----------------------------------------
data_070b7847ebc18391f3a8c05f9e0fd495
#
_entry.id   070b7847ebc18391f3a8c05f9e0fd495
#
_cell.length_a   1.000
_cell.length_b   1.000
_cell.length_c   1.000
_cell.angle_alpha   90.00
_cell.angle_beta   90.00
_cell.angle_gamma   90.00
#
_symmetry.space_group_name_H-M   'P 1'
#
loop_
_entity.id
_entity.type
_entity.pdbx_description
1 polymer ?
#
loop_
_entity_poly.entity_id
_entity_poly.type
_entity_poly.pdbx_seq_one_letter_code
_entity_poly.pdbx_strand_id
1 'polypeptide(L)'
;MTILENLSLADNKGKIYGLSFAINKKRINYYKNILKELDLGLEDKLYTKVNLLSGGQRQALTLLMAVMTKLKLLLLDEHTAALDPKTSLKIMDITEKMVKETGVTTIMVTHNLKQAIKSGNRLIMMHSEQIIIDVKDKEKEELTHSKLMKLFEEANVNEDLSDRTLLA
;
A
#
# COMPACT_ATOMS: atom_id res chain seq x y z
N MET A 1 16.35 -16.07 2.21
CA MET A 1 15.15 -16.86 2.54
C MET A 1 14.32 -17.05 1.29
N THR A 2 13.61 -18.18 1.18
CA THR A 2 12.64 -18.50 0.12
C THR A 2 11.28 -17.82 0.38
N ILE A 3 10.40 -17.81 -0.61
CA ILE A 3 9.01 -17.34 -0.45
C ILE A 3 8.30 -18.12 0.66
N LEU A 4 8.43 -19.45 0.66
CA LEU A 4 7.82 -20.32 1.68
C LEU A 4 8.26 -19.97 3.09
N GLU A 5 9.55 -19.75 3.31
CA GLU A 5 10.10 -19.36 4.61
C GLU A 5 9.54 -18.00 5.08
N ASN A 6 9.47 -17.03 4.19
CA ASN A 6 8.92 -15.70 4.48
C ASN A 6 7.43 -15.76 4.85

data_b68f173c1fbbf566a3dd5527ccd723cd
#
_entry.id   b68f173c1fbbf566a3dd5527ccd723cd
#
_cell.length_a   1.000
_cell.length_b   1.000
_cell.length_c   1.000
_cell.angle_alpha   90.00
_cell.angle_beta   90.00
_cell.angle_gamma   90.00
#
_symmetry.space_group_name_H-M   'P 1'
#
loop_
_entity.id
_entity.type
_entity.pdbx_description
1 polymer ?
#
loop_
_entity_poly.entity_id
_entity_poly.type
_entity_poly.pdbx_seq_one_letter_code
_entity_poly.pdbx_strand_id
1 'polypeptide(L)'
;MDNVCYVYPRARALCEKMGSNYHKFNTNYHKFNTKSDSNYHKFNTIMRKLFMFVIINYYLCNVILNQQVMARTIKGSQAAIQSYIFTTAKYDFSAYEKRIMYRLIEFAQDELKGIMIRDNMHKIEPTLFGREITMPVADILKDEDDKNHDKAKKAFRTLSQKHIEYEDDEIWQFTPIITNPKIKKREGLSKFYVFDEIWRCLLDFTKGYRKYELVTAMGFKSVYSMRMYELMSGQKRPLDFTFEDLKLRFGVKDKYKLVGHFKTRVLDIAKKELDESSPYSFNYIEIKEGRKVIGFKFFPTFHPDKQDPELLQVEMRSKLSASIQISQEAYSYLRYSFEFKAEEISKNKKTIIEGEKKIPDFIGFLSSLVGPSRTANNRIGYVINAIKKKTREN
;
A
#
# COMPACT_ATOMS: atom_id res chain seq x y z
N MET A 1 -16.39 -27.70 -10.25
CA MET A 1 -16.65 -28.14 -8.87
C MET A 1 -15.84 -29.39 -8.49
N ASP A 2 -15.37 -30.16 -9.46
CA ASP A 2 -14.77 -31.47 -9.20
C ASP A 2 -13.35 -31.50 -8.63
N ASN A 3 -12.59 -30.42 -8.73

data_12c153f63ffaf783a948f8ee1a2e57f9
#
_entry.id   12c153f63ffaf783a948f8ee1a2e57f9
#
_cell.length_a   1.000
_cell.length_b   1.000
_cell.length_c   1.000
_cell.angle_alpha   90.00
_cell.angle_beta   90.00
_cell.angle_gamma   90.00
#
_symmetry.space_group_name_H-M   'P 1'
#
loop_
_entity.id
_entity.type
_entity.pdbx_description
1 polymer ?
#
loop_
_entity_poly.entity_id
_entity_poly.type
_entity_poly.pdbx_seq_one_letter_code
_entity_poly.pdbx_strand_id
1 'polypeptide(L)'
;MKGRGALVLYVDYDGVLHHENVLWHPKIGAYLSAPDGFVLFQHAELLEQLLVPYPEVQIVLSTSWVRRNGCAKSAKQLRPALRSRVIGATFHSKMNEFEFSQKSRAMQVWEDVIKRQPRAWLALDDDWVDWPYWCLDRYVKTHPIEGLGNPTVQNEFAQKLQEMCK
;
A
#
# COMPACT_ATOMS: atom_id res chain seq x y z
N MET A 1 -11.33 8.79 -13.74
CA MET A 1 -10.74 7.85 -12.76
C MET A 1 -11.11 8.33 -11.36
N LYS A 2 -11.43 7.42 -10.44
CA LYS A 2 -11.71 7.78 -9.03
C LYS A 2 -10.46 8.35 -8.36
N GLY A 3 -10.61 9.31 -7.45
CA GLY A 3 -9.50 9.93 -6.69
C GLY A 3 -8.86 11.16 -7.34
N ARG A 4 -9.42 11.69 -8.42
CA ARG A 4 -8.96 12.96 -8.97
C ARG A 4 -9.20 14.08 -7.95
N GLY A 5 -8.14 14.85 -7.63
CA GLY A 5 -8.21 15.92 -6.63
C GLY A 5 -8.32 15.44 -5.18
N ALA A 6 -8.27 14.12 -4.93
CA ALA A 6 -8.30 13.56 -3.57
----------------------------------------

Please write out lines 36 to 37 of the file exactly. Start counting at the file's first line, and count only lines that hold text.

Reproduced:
C THR A 2 11.28 -17.82 0.38
N ILE A 3 10.40 -17.81 -0.61